Silence and Awe: A Walk With Sequoia

December 2nd, 2015 · No Comments

Sequoia Jane St. Clair - My, You Are Tall

by Jane St. Clair

Sequoia trees are colossal beings and yet they have a softness about them. Their bark swirls in a deep red soft pattern, and even their leaves look soft and furry. You might expect a “don’t-mess-with-me” hostile energy from such giants — but instead their spirits are calm, peaceful and majestic. It’s as if these trees, the largest and oldest living things on earth, have nothing to prove to anyone. They seem completely happy. Their peaceful energy makes you feel as if you’re in a cathedral where only beauty, hope, joy and the celebration of all things great and wonderful takes place.

The main thing about sequoia is that they are tall. You look up and they are tall as far as your eyes can see. They also have gigantic widths. People use to drive their cars through certain of their trunks in the Sequoia National Forest until the park rangers became more ecologically-minded.

Sequoia have enormous feet. Their feet are so big that they look like dinosaur feet. Some sequoia have dark green feet, others have red.

Sequoia Trees like Dinosaur Feet - Jane St. Clair

The oldest sequoia are over 5,000 years old which means they were already 1500 years old when Moses was alive, and 3000 years old when Christ was born. The Sequoia forest has survived fire, drought, insect hordes, floods, avalanches, and even tourists.

I like what John Steinbeck wrote about sequoia:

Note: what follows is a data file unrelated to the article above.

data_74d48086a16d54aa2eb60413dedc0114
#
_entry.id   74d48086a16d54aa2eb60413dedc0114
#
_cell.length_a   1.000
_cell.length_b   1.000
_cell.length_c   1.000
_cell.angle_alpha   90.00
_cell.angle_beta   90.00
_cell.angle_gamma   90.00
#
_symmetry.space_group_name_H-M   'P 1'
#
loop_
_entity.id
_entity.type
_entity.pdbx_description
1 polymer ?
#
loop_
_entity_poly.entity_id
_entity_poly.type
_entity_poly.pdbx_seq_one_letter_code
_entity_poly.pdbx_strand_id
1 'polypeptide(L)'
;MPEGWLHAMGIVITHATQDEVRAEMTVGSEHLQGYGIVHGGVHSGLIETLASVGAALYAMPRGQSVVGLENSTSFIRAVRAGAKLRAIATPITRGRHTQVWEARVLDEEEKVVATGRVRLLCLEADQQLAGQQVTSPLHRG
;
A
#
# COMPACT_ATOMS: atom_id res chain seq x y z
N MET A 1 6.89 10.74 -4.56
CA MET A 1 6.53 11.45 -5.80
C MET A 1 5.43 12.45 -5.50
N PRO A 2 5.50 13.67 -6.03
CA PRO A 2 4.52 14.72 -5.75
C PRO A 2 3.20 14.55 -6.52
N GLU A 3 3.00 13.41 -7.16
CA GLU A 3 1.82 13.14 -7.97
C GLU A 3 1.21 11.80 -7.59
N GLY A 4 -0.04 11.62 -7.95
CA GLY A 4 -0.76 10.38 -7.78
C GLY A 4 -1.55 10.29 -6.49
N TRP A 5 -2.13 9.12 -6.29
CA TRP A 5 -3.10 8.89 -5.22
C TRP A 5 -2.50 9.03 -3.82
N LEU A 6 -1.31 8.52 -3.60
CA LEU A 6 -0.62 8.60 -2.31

Sequoia by Jane St Clair (Oh My You Are Tall)

Redwoods seem to be out of time and out of our ordinary thinking. The redwoods, once seen, leave a mark or create a vision that stays with you always. No one has ever successfully painted or photographed a redwood tree. The feeling they produce is not transferable. From them comes silence and awe. It is not only their unbelievable stature, nor the color which shifts and varies under your eyes, –no—they are not like any trees we know. They are ambassadors from another time. The vainest and most irreverent of men goes under a spell of wonder and respect in the presence of the sequoia.

For information on your visit to the Sequoia National Forest this year, see Sequoia National Park.Sequoia Board Meeting - Sequoia National Forest by Jane St. Clair

If you like nature essays about trees, try The Noble Saguaro and Me and In My Next Life I’ll be a Tree

Jane’s essay on Emily Dickinson placed in the 2015 Tom Howard/John H. Reid Essay Contest. See “The Colonel Catches A CatFish”. Read Jane’s funny flash fiction in The Reject File “Husky.” Jane’s story “The Man Who Liked 1959” placed in a contest from Twisted Road Publishing and will be included in a print anthology of stories from that publisher.

Tags: Jane St. Clair · nature essay